Closed consultations

Looking to the future: phase two of our Handbook reforms

14 June 2018

Open all

Looking to the Future: Phase two of our Handbook reforms

Our Handbook sets out the standards we expect solicitors and firms to meet and the rules they should follow. This summary explains the changes we will introduce following our phase two consultation on our Handbook changes.

What is our Looking to the Future programme?

We need to make sure we are keeping pace with a fast-changing legal services market so in 2014 we started our Looking to the Future reform programme. This is designed to make sure we are meeting the needs of the public in whose interest we work by regulating solicitors and law firms in the right way.

We want to make:

  • our rules focus on what matters – high professional standards
  • it easier for the public to access legal services
  • it easier for solicitors and firms to do business.

Our proposals

We split our proposed changes across four major consultations. We have consulted on:

What we have done: Phase one and two of our Handbook changes

Last year we confirmed our decisions on the first phase of changes to the Handbook including:

  • shorter, clearer Principles and Codes - including a separate code of conduct for solicitors and one for firms
  • simpler Accounts Rules, with a focus on keeping clients' money safe
  • removing a ban on solicitors working in businesses not regulated by us or another legal services regulator.

We then consulted on a second phase of changes to our other rules covering areas such as who can run firms, how we approve firms, and assess the suitability of those entering the profession. Our focus was again on making these rules simpler, easier to use, and focused on what matters.

The consultation also included our plans for the transitional arrangements for the Solicitors Qualifying Examination (SQE), and a revised enforcement strategy to provide more clarity about how and when we will, or will not, enforce.

Why is change needed: a focus on high professional standards

Setting and maintaining clear, high standards is fundamental to both good consumer protection and public confidence in solicitors and law firms. We are reforming the way solicitors qualify by introducing the SQE, which will make sure all solicitors meet consistent, high standards at the point of entry to the profession.

We also need to make sure that our Principles, Codes and rules set out clearly the high professional standards we expect of solicitors and firms. Our Handbook with its 30-page Code of Conduct and more than 400 pages of rules is long, complex and costly to apply.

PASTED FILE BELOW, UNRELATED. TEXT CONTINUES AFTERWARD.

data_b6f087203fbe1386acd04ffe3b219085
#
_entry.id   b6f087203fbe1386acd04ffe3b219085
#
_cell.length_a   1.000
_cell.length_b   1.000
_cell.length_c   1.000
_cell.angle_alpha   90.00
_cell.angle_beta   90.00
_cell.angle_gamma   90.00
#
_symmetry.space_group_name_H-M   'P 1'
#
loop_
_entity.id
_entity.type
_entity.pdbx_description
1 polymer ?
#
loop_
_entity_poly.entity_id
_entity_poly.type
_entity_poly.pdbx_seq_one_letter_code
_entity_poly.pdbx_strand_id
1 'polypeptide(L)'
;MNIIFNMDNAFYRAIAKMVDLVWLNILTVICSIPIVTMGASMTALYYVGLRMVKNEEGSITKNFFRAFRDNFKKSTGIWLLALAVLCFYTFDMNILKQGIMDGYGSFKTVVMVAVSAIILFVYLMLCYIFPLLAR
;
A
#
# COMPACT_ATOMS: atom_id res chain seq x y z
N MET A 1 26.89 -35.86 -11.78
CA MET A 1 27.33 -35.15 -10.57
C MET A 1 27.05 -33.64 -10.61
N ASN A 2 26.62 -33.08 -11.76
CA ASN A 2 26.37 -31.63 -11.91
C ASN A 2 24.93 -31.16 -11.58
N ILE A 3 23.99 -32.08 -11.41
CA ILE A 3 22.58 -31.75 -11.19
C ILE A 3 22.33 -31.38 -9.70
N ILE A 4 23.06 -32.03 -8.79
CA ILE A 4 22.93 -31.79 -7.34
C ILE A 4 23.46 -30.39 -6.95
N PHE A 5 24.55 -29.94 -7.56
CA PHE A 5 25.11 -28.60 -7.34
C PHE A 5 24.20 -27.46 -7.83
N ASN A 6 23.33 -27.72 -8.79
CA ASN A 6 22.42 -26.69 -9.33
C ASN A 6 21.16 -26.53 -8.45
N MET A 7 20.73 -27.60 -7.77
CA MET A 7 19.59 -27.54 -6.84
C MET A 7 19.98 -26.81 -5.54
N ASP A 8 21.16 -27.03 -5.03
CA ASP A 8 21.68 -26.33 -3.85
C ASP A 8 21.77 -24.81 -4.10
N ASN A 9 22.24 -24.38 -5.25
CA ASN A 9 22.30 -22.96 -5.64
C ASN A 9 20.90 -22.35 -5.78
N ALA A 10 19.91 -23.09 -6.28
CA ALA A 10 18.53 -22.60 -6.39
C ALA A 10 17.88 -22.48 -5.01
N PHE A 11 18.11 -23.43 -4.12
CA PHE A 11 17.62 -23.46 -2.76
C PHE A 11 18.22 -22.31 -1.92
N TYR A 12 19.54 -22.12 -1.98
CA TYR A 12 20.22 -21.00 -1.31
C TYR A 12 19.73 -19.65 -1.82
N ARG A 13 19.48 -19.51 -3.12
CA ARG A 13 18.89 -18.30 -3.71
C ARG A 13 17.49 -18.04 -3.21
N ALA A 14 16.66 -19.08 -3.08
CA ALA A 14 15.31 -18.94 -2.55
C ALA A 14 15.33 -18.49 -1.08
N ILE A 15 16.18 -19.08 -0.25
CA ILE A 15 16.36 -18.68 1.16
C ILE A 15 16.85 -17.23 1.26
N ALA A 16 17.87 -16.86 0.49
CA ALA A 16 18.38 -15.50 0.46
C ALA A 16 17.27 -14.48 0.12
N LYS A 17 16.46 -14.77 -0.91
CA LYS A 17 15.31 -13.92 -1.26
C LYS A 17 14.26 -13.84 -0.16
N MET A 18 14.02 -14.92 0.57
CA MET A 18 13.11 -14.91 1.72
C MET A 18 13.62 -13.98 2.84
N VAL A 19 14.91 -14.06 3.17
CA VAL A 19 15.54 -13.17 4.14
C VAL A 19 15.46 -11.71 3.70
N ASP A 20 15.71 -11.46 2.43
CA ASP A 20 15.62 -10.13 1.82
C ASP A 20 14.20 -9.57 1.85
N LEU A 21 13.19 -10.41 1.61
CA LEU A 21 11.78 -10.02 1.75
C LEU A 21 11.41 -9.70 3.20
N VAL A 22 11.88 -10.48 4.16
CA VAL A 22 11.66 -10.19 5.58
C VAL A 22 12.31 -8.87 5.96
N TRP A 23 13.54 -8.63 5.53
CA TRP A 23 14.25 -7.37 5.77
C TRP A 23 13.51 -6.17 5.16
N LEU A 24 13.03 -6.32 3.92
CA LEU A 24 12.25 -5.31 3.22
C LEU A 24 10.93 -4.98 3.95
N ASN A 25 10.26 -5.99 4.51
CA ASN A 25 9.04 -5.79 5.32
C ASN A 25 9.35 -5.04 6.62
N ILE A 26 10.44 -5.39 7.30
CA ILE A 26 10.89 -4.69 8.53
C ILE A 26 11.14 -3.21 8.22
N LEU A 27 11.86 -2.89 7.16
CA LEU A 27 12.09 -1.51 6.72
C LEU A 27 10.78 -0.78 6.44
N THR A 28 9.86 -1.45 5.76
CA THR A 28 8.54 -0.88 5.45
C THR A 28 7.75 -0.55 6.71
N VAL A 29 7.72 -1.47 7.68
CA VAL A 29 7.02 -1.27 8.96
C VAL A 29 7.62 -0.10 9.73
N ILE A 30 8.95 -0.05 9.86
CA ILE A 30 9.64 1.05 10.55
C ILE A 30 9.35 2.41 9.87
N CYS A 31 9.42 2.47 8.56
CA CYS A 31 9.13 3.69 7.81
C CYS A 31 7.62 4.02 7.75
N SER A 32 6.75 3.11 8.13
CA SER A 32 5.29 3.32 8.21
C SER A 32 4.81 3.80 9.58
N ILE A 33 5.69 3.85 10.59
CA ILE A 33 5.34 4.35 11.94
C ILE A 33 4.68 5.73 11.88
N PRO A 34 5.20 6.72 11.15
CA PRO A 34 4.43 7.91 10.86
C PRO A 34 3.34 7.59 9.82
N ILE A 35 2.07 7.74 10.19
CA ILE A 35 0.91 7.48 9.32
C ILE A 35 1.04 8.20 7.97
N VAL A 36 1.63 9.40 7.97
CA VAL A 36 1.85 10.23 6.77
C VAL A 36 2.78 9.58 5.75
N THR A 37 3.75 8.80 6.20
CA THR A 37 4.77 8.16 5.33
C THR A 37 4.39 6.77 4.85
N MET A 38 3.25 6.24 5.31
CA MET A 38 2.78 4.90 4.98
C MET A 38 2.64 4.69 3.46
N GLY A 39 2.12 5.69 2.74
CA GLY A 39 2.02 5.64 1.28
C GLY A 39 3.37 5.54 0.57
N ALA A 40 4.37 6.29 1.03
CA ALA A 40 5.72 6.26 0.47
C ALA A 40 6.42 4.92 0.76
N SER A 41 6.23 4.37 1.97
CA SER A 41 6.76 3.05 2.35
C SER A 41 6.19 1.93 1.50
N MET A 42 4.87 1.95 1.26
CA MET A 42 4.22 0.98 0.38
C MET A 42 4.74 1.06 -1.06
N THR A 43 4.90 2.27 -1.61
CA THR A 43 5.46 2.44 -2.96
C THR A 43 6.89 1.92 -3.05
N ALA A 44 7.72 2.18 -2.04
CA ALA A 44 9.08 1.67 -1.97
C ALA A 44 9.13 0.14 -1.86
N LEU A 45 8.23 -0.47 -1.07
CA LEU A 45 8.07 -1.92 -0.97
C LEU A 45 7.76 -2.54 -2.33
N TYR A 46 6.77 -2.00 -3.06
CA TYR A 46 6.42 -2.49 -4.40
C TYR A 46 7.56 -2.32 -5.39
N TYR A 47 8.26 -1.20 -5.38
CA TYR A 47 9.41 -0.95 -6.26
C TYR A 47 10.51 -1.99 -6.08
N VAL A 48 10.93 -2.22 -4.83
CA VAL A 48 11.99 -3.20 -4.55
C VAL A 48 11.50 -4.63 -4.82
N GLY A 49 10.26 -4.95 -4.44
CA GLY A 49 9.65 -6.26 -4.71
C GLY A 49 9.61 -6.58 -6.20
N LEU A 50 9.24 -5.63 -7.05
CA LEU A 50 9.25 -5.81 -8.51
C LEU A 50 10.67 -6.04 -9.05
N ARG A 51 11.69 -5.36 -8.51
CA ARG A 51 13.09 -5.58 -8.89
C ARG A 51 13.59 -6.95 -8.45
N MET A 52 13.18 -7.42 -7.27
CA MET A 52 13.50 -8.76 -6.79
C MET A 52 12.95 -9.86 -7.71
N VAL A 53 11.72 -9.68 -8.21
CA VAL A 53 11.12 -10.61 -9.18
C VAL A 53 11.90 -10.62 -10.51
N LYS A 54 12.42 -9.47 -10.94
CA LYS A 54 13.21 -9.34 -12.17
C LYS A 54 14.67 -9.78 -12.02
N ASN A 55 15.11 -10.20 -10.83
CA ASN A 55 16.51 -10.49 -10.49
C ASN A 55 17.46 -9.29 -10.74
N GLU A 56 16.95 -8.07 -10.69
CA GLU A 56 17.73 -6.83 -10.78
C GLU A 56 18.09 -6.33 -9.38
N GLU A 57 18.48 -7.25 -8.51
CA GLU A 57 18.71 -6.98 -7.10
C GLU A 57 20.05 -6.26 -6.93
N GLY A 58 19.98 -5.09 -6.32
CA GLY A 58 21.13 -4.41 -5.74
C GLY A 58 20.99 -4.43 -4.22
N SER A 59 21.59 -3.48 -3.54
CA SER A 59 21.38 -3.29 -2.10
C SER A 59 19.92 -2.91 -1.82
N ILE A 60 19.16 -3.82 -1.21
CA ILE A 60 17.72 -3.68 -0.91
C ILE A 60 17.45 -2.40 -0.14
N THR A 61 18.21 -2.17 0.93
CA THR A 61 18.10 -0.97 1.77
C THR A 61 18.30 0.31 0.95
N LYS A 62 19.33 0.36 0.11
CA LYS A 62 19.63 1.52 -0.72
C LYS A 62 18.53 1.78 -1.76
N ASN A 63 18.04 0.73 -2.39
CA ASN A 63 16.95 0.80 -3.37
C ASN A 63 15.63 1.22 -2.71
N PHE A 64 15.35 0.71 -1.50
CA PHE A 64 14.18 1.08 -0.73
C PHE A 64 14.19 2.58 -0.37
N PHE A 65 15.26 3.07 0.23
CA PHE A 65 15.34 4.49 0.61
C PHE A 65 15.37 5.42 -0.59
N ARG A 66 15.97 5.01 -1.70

Pages and pages of rules, which need regular updates, hinders rather than helps compliance. It creates cost and confusion rather than good practice and consumer protection.

Why change is needed: helping more people access legal services

Our proposals aim to also address the problem that too many people and small businesses struggle to access legal services. Only one in ten people use a solicitor or barrister when they have a legal problem.

Some of our current rules are unnecessary bureaucracy that push up firms' running costs with little or no benefit in terms of consumer protection.

Some of our rules also restrict how and where solicitors can work. They make it difficult for law firms to work in different ways to respond to the needs of the public, or for solicitors to work in businesses outside law firms. This could contribute to the problem that many people do not benefit from the high standards and expertise solicitors offer.

Extensive feedback on our proposals

In reviewing our Handbook we have spoken to more than 14,000 individuals, firms and other organisations. This includes consumer groups, members of the public and solicitors. We had 77 responses to our phase two consultation.

There continues to be widespread support for our plans to remove unnecessary bureaucracy and make the Handbook simpler and easier to use. Respondents were also overwhelmingly in favour of our updated approach to enforcement.

Yet there were areas that were more contentious, such as our plans to allow freelance solicitors, and the removal of a rule that restricts solicitors from practising alone until they have been qualified for three years. We have listened and responded by making changes to our proposals.

Our key decisions and how we have responded to feedback

Areas where we have decided to continue with our planned approach include:

Allowing solicitors to work in different ways

  • We will allow solicitors to provide 'reserved legal activities' 1, in certain circumstances, on a freelance basis to the public. Freelancers would not be able to hold client money or employ people. They would need adequate and appropriate indemnity insurance and to comply with our Code of conduct.
  • In phase one we also made the decision to allow solicitors to provide non-reserved activities, such as general legal or employment advice, beyond a law firm. This means they could work in a business that is not regulated by the SRA or other legal services regulator. The solicitor would have to comply with our Code of Conduct and cannot hold client money but would not require professional indemnity insurance.